As of commit 2aff5ba6 in the op-build tree, we're able to easily replace the kernel in an OpenPower firmware image.

This commit adds a new partition (called BOOTKERNEL) to the PNOR image, which provides the petitboot bootloader environment. Since it's now in its own partition, we can replace the image with a custom build. Here's a little guide to doing that, using an example of using a separate branch of op-build that provides a little-endian kernel.

You can check if your currently-running firmware has this BOOTKERNEL partition by running pflash -i on the BMC. It should list BOOTKERNEL in the partition table listing:

# pflash -i
Flash info:
Name          = Micron N25Qx512Ax
Total size    = 64MB 
Erase granule = 4KB 

ID=00            part 00000000..00001000 (actual=00001000)
ID=01            HBEL 00008000..0002c000 (actual=00024000)
ID=11            HBRT 00949000..00ca9000 (actual=00360000)
ID=12         PAYLOAD 00ca9000..00da9000 (actual=00100000)
ID=13      BOOTKERNEL 00da9000..01ca9000 (actual=00f00000)
ID=14        ATTR_TMP 01ca9000..01cb1000 (actual=00008000)
ID=15       ATTR_PERM 01cb1000..01cb9000 (actual=00008000)

If your partition table does not contain a BOOTKERNEL partition, you'll need to upgrade to a more recent PNOR image to proceed.

First (if you don't have one already), grab a suitable version of op-build. In this example, we'll use my le branch, which has little-endian support:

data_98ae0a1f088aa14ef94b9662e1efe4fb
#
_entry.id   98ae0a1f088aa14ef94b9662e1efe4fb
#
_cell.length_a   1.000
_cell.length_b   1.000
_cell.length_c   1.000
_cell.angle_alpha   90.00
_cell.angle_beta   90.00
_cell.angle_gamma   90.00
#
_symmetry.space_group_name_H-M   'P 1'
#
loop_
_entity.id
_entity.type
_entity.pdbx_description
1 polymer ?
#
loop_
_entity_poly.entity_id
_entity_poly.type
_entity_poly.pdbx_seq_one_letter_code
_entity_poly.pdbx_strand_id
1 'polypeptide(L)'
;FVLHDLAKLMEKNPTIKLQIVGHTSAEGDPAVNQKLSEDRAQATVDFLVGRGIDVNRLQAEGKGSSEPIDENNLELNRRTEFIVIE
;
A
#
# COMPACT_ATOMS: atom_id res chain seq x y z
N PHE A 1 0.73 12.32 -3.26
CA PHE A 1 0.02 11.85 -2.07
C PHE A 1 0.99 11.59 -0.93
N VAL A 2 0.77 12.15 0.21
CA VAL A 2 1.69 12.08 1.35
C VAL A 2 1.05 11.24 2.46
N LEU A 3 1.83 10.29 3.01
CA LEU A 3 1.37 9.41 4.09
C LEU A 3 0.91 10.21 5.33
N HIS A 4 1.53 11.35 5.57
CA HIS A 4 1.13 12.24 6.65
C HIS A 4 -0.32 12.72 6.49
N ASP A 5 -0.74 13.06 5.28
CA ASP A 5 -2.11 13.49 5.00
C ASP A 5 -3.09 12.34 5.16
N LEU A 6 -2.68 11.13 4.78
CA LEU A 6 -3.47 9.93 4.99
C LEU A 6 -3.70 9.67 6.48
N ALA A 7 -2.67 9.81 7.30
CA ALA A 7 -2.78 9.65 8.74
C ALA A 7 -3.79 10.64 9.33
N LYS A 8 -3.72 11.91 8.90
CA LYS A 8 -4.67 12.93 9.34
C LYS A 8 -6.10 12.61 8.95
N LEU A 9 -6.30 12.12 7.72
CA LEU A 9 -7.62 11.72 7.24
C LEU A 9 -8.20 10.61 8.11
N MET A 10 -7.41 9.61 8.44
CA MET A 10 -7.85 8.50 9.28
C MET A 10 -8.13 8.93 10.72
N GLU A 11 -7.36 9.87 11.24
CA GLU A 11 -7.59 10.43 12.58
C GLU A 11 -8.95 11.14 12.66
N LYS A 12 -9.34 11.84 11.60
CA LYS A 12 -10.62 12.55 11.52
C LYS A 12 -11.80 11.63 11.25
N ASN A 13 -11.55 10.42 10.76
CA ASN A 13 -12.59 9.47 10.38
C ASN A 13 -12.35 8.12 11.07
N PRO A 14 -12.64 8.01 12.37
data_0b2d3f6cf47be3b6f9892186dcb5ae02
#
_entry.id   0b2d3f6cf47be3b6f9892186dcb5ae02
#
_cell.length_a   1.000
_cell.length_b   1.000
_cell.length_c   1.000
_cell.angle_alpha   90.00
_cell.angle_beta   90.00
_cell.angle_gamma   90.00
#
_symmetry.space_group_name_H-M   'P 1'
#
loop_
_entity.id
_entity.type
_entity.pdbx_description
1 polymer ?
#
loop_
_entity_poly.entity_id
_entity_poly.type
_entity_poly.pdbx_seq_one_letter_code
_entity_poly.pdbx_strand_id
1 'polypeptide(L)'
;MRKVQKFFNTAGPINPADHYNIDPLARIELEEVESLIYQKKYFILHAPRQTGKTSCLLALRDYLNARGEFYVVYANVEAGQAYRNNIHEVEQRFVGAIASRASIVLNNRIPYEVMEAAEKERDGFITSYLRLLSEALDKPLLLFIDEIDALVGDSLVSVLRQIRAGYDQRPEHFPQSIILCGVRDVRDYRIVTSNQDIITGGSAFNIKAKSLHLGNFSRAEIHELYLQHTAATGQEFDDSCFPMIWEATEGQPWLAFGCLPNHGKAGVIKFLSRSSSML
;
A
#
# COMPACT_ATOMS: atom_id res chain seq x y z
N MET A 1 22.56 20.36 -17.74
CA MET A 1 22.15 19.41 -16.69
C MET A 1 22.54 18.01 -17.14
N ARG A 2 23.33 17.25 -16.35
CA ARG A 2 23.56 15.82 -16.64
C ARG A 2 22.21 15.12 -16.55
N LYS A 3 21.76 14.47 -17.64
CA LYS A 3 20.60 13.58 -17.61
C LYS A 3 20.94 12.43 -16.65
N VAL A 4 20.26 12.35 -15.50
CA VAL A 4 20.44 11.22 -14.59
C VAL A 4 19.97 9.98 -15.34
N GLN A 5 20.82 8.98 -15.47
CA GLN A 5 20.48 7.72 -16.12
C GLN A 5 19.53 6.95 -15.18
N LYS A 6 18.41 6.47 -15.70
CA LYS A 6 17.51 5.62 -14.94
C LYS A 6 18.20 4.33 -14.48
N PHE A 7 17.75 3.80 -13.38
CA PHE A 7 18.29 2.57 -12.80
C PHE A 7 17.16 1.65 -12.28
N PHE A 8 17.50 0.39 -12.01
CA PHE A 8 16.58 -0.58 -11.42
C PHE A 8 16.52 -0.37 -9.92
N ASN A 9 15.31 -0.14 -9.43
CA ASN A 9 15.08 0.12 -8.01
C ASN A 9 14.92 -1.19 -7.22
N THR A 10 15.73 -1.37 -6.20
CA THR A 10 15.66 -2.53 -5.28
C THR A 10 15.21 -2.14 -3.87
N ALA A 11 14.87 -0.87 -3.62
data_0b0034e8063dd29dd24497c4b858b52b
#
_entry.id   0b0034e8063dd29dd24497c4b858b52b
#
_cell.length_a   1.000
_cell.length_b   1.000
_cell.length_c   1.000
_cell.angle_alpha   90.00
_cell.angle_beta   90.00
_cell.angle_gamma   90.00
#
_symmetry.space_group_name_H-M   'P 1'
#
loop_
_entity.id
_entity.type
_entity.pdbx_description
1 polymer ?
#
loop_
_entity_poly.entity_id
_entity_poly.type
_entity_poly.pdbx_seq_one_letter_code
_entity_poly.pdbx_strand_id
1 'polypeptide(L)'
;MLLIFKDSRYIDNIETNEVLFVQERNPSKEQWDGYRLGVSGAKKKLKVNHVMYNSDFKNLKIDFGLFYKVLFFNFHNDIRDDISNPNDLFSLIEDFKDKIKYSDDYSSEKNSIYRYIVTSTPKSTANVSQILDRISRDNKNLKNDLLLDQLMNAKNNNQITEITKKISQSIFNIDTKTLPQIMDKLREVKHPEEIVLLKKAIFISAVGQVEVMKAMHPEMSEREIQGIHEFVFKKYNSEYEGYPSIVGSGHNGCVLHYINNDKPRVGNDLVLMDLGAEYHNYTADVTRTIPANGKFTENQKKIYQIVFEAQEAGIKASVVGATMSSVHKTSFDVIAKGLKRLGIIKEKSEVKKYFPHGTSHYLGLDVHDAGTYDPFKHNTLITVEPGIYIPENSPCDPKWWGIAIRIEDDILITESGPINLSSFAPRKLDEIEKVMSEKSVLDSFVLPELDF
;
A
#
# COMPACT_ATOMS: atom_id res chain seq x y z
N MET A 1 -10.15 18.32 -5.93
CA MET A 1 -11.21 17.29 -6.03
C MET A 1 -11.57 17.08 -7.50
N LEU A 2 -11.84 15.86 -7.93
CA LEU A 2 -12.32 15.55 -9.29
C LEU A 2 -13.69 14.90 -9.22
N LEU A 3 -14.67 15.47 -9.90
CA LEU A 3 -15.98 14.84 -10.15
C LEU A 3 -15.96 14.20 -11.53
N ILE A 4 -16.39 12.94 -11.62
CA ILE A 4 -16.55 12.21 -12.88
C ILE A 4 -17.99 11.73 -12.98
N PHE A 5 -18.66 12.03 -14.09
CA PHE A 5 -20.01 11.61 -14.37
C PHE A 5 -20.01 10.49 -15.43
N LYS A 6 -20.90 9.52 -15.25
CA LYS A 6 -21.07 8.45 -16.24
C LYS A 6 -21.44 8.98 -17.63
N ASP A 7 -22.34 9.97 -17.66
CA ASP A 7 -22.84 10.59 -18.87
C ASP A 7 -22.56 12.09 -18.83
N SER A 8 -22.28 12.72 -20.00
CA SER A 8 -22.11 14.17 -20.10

git clone --recursive git://
cd op-build
git checkout -b le origin/le
git submodule update

Then, prepare our environment and configure for the relevant platform - in this case, habanero:

. op-build-env
op-build habanero_defconfig

If you'd like to change any of the kernel config (for example, to add or remove drivers), you can do that now, using the 'linux-menuconfig' target. This is only necessary if you wish to make changes. Otherwise, the default kernel config will work.

op-build linux-menuconfig

Next, we build just the userspace and kernel parts of the firmware image, by specifying the linux26-rebuild-with-initramfs build target:

op-build linux26-rebuild-with-initramfs

If you're using a fresh op-build tree, this will take a little while, as it downloads and builds a toolchain, userspace and kernel. Once that's complete, you'll have a built kernel image in the output tree:


Transfer this file to the BMC, and flash using pflash. We specify the -P <PARTITION> argument to write to a single PNOR partition:

pflash -P BOOTKERNEL -e -p /tmp/zImage.epapr

And that's it! The next boot will use your newly-build kernel in the petitboot bootloader environment.

Out-of-tree kernel builds

If you'd like to replace the kernel from op-build with one from your own external source tree, you have two options. Either point op-build at your own tree, or build you own kernel using the initramfs that op-build has produced.

For the former, you can override certain op-build variables to reference a separate source. For example, to use an external git tree:

op-build LINUX_SITE=git:// LINUX_VERSION=v3.19

See Customising OpenPower firmware for other examples of using external sources in op-build.

The latter option involves doing a completely out-of-op-build build of a kernel, but referencing the initramfs created by op-build (which is in output/images/rootfs.cpio.xz). From your kernel source directory, add CONFIG_INITRAMFS_SOURCE argument, specifying the relevant initramfs. For example:

make O=obj ARCH=powerpc \